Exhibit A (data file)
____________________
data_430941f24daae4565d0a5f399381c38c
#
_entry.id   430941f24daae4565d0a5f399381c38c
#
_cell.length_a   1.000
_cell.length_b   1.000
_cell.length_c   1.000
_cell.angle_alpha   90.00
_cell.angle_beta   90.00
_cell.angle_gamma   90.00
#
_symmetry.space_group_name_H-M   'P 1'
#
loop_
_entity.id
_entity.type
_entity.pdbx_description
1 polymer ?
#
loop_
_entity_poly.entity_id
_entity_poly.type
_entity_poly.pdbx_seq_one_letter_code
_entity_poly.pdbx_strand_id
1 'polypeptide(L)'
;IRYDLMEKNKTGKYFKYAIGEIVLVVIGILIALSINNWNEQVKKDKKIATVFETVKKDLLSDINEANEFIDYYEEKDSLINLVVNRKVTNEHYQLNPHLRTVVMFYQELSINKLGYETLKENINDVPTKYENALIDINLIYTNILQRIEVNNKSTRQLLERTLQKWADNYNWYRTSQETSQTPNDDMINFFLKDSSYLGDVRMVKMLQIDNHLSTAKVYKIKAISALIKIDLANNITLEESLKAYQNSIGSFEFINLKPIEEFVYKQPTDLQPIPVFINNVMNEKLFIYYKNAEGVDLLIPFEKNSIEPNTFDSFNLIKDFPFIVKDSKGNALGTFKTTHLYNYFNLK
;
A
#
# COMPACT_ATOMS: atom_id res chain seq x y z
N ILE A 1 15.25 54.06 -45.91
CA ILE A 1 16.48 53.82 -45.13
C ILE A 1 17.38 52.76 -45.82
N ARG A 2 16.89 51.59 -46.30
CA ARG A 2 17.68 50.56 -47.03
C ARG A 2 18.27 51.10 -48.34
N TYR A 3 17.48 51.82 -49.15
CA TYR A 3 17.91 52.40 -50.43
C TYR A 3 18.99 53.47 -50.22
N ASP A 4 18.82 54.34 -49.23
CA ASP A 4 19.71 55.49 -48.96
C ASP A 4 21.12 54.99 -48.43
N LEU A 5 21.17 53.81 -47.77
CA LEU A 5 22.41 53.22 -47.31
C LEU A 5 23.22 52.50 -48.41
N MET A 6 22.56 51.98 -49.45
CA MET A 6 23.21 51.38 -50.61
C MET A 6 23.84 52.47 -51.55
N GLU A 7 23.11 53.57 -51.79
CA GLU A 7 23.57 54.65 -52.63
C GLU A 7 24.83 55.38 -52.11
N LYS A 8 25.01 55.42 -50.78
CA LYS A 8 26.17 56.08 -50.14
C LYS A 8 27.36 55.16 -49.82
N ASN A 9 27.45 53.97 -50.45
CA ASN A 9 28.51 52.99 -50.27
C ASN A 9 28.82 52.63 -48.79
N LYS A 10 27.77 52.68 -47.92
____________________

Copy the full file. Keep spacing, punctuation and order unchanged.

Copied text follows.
data_430941f24daae4565d0a5f399381c38c
#
_entry.id   430941f24daae4565d0a5f399381c38c
#
_cell.length_a   1.000
_cell.length_b   1.000
_cell.length_c   1.000
_cell.angle_alpha   90.00
_cell.angle_beta   90.00
_cell.angle_gamma   90.00
#
_symmetry.space_group_name_H-M   'P 1'
#
loop_
_entity.id
_entity.type
_entity.pdbx_description
1 polymer ?
#
loop_
_entity_poly.entity_id
_entity_poly.type
_entity_poly.pdbx_seq_one_letter_code
_entity_poly.pdbx_strand_id
1 'polypeptide(L)'
;IRYDLMEKNKTGKYFKYAIGEIVLVVIGILIALSINNWNEQVKKDKKIATVFETVKKDLLSDINEANEFIDYYEEKDSLINLVVNRKVTNEHYQLNPHLRTVVMFYQELSINKLGYETLKENINDVPTKYENALIDINLIYTNILQRIEVNNKSTRQLLERTLQKWADNYNWYRTSQETSQTPNDDMINFFLKDSSYLGDVRMVKMLQIDNHLSTAKVYKIKAISALIKIDLANNITLEESLKAYQNSIGSFEFINLKPIEEFVYKQPTDLQPIPVFINNVMNEKLFIYYKNAEGVDLLIPFEKNSIEPNTFDSFNLIKDFPFIVKDSKGNALGTFKTTHLYNYFNLK
;
A
#
# COMPACT_ATOMS: atom_id res chain seq x y z
N ILE A 1 15.25 54.06 -45.91
CA ILE A 1 16.48 53.82 -45.13
C ILE A 1 17.38 52.76 -45.82
N ARG A 2 16.89 51.59 -46.30
CA ARG A 2 17.68 50.56 -47.03
C ARG A 2 18.27 51.10 -48.34
N TYR A 3 17.48 51.82 -49.15
CA TYR A 3 17.91 52.40 -50.43
C TYR A 3 18.99 53.47 -50.22
N ASP A 4 18.82 54.34 -49.23
CA ASP A 4 19.71 55.49 -48.96
C ASP A 4 21.12 54.99 -48.43
N LEU A 5 21.17 53.81 -47.77
CA LEU A 5 22.41 53.22 -47.31
C LEU A 5 23.22 52.50 -48.41
N MET A 6 22.56 51.98 -49.45
CA MET A 6 23.21 51.38 -50.61
C MET A 6 23.84 52.47 -51.55
N GLU A 7 23.11 53.57 -51.79
CA GLU A 7 23.57 54.65 -52.63
C GLU A 7 24.83 55.38 -52.11
N LYS A 8 25.01 55.42 -50.78
CA LYS A 8 26.17 56.08 -50.14
C LYS A 8 27.36 55.16 -49.82
N ASN A 9 27.45 53.97 -50.45
CA ASN A 9 28.51 52.99 -50.27
C ASN A 9 28.82 52.63 -48.79
N LYS A 10 27.77 52.68 -47.92